Age of Zombies – Review

Title   Age of Zombies
Developer  Halfbrick
Publisher  BlitWorks
Platform  PlayStation Vita
Genre  Arcade Shooter
Release Date  January 14, 2014
Official Site

In what’s known as the Golden Age of Hollywood, Univeral Studios did what most other ‘big-name’ studios were afraid to do and stepped away from the dramas and love stories, instead opting for a more sinister spin for the silver screen.  It made household names of Lon Chaney Sr, Bela Lugosi, and Boris Karloff and immortalised interpretations of Dracula, the Phantom, Frankenstein’s Monster, and the Wolf Man, among others.  What they shied away from, however, were the reanimated vessels of the dead… zombies.  It wasn’t until 1968, when George A Romero did for zombies what French traffic tunnels did for public grieving, that the cinema-going public sat up and really took notice of the undead, making Night Of The Living Dead the highest-grossing movie in Europe in 1969 and the most successful independent production to date at the time.

Since then, however, zombies have been done to death.  Intentional.  The number of unspeakably bad zombie movies far outweighs the good, and there are perhaps more undead humans in games than there are space marines… although, perhaps not.  The point is that it’s very easy for developers to get themselves several rungs up the success ladder by simply throwing in a bunch of green/grey-skinned dead folk, with a penchant for brains and salivating.  Left 4 Dead may have done it well – although, admittedly, it’s not really my cup of cerebrospinal fluid – but more have done it badly.  Whether they’re shoe-horned into Nazi uniforms, or attacking botany for no good reason, the genre should likely have been left buried after LucasArts did it well back in 1994 with Zombies Ate My Neighbours.

In some respects, Halfbrick’s quirky Age of Zombies isn’t that far removed from the aforementioned retro title in a lot of ways, but is different enough to stand on its own.  Playing as Barry Steakfries, the protagonist of all Halfbrick’s shooters since the game first appeared on iOS and PSP, your toothpick-chewing hero bangs heads with the ever-so-slightly-deranged Professor Brains who has not only managed to reanimate the dead, but also uncovered a means to travel through time.  While most sane people would opt to go back in time to change the world for the better by shooting Hitler, smothering Genghis Khan, or performing a vasectomy on Jeremy Bieber, this guy instead decides to send his zombie legion out to cause havoc throughout time and Barry, naturally, takes issue with this.

Delivered in standard top-down format, Age of Zombies is a frenetic arcade-style shooter where it’s less about standing your ground while you hold down the fire button, and more about exploring your surroundings in order to capitalise on whatever the terrain has to offer.  As each level progresses, various drops will occur randomly and arrows will appear on-screen to let you know what has been dropped, and in what direction, so it’s then a question of whether you hang fire and do what you can with what you’ve got, or take a chance and blast your way through the advancing horde in the hopes of reaching a better weapon before your health drops from a full 100 down to zero.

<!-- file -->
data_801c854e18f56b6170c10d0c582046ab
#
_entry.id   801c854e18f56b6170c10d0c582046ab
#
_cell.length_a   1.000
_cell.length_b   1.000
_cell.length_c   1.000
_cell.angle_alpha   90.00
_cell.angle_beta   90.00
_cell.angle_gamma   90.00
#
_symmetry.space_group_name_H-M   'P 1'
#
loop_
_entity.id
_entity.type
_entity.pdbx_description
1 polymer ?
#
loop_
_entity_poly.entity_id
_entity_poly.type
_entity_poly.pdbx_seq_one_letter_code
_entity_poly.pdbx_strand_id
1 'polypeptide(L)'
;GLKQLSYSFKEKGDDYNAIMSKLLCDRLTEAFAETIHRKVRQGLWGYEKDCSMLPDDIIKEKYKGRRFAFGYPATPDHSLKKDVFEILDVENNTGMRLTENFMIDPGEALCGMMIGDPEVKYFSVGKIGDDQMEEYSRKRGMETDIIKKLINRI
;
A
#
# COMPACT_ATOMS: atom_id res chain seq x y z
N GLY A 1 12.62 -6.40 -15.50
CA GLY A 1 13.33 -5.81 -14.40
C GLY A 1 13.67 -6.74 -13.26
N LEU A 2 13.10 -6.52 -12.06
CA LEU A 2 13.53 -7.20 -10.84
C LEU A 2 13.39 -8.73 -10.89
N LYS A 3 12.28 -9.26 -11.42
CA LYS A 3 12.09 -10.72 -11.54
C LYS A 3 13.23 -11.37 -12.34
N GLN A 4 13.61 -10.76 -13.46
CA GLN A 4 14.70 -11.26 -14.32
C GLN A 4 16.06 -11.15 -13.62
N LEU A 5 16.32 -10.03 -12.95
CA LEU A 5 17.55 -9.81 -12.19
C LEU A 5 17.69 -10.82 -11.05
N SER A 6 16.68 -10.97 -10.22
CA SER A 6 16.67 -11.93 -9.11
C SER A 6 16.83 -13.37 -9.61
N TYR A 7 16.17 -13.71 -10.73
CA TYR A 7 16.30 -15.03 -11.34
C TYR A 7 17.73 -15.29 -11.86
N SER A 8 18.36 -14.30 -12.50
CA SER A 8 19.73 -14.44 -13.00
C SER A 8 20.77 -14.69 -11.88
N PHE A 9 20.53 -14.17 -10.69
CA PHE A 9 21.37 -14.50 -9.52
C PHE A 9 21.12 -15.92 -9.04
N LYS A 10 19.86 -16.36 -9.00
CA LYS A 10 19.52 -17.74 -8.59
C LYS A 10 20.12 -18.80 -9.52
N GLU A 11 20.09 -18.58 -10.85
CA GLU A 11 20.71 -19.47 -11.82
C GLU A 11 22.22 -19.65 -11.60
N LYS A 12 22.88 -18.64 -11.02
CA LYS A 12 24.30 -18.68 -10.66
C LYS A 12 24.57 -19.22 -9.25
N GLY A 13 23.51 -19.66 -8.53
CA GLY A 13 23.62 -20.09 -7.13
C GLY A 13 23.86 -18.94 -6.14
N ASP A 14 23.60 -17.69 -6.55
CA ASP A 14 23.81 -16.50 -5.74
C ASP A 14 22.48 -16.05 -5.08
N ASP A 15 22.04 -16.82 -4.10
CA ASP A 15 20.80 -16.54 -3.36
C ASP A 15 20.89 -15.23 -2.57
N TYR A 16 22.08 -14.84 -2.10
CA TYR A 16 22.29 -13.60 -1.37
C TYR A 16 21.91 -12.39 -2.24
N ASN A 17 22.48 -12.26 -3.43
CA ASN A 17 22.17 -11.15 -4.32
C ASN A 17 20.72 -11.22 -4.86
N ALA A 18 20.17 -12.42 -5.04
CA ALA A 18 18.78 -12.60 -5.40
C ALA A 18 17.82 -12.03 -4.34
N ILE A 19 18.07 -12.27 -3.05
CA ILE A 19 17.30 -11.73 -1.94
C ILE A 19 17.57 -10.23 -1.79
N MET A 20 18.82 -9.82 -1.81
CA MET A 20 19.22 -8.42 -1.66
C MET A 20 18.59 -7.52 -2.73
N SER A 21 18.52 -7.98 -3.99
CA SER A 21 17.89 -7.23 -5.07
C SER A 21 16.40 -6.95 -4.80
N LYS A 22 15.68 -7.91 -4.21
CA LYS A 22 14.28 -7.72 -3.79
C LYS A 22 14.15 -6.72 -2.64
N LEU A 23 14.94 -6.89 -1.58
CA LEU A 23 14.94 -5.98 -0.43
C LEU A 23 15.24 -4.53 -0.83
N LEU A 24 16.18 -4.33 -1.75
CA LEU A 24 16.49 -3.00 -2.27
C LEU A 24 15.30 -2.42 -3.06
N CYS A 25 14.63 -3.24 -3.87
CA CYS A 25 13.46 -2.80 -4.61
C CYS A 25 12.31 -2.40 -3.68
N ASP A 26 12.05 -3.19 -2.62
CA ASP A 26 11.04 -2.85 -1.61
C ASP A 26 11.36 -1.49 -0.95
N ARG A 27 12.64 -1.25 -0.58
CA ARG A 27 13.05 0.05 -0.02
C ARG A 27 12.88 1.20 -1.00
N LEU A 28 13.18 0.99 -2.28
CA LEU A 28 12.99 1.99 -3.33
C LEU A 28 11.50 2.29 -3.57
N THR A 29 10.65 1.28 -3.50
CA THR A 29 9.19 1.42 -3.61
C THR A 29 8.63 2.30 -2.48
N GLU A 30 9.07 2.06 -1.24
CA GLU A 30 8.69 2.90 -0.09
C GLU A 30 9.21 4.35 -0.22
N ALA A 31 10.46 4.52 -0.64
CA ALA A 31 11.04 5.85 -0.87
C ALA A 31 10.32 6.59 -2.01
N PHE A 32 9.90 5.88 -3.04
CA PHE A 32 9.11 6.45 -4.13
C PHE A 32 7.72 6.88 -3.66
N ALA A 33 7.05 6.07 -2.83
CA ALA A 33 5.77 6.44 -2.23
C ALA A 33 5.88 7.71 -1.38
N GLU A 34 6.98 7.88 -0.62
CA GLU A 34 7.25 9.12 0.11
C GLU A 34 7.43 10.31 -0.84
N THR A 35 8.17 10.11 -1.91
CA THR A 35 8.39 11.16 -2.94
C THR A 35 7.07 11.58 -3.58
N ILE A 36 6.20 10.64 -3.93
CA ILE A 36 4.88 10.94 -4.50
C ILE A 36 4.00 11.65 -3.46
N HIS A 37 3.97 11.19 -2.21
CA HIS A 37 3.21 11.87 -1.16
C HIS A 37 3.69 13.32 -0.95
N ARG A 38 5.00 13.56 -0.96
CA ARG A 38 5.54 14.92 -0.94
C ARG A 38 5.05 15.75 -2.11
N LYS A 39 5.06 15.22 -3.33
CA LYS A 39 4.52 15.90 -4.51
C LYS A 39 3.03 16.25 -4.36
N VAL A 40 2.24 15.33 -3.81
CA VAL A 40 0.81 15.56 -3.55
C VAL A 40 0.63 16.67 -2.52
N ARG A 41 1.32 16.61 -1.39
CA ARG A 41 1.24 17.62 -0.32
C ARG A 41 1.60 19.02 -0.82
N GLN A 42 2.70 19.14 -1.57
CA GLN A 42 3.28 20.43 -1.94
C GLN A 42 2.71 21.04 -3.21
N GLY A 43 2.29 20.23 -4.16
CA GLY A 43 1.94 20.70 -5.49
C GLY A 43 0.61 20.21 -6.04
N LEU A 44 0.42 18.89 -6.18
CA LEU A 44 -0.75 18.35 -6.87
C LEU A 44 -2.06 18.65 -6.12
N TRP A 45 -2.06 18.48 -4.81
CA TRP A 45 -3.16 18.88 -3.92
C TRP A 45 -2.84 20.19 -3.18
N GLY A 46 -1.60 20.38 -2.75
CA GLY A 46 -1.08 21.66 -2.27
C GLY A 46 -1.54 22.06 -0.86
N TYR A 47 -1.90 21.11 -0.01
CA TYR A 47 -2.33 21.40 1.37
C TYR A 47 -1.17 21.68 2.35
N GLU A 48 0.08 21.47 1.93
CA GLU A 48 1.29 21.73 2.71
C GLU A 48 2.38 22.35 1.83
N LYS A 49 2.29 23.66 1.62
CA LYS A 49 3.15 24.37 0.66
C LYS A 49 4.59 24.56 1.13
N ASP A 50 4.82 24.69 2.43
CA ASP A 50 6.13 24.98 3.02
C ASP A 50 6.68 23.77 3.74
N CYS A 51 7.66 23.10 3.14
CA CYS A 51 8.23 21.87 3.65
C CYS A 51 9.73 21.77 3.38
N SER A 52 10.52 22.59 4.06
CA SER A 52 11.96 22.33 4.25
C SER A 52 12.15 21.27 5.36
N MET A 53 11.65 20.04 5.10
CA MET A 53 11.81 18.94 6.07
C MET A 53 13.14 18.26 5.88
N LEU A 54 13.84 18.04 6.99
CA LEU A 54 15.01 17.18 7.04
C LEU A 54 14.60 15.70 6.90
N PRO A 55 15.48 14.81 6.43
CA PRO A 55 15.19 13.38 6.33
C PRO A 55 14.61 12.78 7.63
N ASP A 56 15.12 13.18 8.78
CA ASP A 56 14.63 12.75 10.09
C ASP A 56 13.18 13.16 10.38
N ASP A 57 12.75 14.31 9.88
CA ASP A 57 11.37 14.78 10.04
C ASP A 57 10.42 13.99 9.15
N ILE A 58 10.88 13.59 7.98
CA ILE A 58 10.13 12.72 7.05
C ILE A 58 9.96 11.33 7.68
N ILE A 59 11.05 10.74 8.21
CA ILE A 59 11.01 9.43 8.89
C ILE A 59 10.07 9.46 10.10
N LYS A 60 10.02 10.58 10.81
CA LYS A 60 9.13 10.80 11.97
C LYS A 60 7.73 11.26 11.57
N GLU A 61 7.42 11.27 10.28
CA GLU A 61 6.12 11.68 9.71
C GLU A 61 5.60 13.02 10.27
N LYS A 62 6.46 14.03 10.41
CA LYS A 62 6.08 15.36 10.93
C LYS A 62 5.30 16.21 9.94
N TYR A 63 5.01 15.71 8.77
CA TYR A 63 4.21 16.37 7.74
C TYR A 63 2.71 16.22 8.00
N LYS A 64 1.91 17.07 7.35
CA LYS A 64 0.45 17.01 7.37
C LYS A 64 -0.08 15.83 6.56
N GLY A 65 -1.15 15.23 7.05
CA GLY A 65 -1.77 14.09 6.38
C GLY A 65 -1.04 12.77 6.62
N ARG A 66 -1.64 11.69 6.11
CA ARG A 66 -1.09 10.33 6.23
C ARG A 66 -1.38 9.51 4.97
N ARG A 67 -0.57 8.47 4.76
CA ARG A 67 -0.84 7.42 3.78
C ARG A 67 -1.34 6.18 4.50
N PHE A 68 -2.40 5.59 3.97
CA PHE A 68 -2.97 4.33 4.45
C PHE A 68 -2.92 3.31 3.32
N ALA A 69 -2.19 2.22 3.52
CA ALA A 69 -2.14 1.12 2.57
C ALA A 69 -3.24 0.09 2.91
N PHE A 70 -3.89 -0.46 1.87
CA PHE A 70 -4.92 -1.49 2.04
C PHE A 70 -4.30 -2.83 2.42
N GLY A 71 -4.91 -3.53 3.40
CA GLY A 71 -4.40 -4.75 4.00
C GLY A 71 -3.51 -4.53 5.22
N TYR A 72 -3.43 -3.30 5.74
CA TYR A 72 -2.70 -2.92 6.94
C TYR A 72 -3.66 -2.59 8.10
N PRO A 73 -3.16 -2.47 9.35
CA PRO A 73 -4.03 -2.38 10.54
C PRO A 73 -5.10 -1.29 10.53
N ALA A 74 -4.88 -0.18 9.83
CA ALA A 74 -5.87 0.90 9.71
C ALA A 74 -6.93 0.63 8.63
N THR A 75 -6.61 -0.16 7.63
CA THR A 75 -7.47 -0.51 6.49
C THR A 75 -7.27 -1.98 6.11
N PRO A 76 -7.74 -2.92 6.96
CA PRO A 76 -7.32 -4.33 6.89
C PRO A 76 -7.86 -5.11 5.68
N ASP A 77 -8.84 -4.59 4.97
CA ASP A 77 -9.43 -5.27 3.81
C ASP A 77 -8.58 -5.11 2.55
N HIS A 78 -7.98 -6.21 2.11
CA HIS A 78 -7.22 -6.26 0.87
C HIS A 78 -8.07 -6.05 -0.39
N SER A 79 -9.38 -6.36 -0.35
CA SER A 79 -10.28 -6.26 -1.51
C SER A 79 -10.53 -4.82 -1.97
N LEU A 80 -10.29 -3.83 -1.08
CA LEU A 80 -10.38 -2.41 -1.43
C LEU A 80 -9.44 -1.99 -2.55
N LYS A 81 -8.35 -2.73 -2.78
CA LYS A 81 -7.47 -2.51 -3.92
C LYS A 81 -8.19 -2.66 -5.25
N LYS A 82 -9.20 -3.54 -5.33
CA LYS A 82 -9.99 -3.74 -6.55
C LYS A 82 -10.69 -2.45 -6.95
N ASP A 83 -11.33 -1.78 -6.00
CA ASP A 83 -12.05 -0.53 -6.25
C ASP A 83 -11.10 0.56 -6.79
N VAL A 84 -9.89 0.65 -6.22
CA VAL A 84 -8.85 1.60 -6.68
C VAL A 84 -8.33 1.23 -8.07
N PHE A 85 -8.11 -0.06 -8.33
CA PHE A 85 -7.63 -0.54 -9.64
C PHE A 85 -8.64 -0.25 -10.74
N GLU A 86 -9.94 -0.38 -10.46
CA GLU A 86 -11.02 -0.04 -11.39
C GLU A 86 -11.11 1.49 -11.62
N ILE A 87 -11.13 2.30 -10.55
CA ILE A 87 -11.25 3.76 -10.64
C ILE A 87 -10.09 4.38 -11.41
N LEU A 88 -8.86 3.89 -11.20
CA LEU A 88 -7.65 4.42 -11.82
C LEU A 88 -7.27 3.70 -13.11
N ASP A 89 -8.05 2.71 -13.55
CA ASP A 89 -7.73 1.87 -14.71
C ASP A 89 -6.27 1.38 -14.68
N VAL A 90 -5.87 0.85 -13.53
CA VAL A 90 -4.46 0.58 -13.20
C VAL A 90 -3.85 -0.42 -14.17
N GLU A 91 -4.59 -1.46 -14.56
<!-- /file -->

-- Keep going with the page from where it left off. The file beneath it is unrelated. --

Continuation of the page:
Rather than taking massive hits and ending up with a character on the verge of death early on and no real way to complete a level, Age of Zombies is a little more considerate insofar as it will start to increase your health one point at a time as long as you remain untouched so it’s conceivable that, even with only one or two health points left, some impressive evasive tacticts could see you climb back up to full health… if you strategise well.  Timing your pickups will undoubtedly be your best friend, as rolling over the minigun icon when you only have a handful of undead means that you’ll have blown your load before you really needed to use it, and the drops don’t last forever.  Rather than ammo pickups, each weapon comes fully loaded and will expire after a period of time or after you’ve emptied the chambers, reverting you back to your somewhat-ineffective default gun.

Being undead, it’s not exactly easy to kill these menaces. While it may have been an easy option to increase the throughput of bad guys by having them instakill, it tends to take a good two or three solid hits before each drops to the ground, and that’s only the regular guys.  Larger enemies will take considerably more hits and, as you’d expect, these guys tend to be flanked by dozens of regular zombies so focusing all your attention – and ammo – on the larger ones is never really an option and you’ll likely have to take each attack wave as it comes.  Oh, and some zombies may actually spontaneously combust, which is great as they’ll take dozens of their friends out at the same time, but you’ll also go down if you’re too close.

As well as regular pickups, the left and right shoulder buttons come into play with special drops such as grenades, dynamite, mines, and the sentry gun.  In regular play, the grenades are near invaluable as they’ll very easily take down forty or more zombies if they’re clustered together enough and, even then, the incendiary nature of the grenade means that any not caught in the immediate explosion may still catch fire as they come into contact with their burning compadres.  The sentry gun, however, is one of those aforementioned items where you really don’t want to blow your load too early by using it for regular attacks and, instead, use it to your advantage by exploiting the terrain and set up an ambush by luring as many zombies as you can to one particular area before placing the gun.